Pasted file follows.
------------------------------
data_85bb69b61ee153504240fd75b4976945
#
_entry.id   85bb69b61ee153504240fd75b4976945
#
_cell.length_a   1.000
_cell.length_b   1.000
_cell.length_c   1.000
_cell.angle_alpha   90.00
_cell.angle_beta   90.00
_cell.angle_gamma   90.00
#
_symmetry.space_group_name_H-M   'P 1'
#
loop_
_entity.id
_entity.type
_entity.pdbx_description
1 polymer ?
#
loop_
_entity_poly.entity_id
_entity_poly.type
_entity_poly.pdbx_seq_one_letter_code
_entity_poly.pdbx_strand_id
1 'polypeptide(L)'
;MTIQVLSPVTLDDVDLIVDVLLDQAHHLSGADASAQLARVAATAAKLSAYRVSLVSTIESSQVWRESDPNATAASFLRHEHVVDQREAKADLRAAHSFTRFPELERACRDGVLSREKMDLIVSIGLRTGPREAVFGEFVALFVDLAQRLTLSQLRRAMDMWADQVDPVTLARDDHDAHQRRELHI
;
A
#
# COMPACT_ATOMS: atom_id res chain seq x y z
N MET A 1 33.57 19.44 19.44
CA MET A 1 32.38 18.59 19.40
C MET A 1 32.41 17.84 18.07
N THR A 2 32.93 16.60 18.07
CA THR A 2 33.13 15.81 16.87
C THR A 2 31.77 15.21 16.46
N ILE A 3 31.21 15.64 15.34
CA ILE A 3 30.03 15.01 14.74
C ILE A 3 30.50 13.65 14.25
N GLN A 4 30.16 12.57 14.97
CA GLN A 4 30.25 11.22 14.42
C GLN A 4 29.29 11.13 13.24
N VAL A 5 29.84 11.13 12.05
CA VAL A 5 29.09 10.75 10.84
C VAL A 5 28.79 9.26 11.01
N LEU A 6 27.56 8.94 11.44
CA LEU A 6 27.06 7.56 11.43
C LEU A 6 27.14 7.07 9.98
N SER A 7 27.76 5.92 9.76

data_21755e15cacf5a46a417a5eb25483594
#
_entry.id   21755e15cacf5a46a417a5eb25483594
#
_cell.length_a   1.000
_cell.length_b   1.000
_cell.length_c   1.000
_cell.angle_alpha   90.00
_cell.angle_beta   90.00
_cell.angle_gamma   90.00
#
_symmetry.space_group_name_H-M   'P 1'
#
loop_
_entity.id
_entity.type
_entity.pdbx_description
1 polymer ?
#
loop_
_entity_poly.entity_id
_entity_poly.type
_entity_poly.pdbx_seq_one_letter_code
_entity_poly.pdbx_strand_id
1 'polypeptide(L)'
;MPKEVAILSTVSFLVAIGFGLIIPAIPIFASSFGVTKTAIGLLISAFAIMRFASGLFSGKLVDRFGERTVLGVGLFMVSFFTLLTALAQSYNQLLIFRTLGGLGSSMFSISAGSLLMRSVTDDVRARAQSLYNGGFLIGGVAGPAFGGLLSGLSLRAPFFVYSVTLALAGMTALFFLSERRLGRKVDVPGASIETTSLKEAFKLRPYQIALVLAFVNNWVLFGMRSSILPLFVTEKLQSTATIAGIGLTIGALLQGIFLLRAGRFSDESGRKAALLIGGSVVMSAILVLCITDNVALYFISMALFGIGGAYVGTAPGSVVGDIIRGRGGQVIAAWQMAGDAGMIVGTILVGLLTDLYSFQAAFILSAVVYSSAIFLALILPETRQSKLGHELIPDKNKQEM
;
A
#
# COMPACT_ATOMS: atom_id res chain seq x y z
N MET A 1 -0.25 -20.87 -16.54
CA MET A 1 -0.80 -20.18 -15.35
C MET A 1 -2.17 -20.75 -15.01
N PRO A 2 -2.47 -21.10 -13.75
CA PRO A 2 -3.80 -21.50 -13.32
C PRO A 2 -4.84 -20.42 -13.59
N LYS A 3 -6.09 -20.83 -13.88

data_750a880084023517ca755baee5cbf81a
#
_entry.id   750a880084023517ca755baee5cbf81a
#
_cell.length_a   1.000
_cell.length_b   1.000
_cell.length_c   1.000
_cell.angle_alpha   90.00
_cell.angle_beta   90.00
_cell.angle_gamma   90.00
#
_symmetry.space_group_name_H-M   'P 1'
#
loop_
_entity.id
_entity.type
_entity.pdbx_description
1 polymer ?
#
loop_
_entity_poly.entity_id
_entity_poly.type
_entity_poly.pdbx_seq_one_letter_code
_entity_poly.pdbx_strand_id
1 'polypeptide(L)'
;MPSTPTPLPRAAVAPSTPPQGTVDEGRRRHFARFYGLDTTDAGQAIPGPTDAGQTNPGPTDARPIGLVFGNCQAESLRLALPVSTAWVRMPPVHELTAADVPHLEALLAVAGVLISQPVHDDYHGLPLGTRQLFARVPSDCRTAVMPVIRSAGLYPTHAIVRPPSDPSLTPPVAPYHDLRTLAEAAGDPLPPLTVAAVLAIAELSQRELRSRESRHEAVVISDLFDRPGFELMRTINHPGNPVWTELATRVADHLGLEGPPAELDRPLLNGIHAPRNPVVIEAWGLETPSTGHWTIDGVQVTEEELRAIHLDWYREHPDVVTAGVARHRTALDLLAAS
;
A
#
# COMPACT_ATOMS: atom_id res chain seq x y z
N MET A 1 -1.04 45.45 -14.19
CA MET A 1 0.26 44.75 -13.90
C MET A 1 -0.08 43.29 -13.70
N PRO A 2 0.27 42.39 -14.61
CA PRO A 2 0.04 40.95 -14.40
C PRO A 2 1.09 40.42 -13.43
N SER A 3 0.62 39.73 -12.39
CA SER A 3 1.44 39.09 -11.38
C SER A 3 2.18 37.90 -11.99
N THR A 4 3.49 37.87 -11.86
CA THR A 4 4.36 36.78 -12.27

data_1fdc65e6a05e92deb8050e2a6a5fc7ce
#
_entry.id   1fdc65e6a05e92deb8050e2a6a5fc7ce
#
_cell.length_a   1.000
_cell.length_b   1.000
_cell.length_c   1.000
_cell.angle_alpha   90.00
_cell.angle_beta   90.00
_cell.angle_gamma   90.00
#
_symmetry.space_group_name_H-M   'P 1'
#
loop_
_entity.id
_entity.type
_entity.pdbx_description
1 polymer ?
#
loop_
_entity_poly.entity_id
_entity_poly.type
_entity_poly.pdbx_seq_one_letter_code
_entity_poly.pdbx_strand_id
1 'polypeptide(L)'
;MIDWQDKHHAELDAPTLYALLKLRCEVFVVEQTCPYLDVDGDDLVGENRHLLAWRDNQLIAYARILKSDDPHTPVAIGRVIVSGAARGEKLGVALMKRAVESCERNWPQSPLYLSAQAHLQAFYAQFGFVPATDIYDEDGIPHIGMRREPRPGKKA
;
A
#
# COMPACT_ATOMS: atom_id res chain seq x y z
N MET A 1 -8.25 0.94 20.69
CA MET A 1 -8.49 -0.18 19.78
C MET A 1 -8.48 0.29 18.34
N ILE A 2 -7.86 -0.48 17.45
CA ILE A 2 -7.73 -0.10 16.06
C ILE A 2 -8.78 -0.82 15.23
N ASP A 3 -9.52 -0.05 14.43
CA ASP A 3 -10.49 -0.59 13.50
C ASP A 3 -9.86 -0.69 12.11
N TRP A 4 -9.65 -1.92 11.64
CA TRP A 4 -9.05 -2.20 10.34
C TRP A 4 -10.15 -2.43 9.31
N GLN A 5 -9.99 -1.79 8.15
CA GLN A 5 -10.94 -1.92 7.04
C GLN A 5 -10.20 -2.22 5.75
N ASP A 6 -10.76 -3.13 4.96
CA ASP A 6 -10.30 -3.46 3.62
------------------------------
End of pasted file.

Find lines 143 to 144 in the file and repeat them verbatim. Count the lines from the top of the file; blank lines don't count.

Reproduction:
_entity.type
_entity.pdbx_description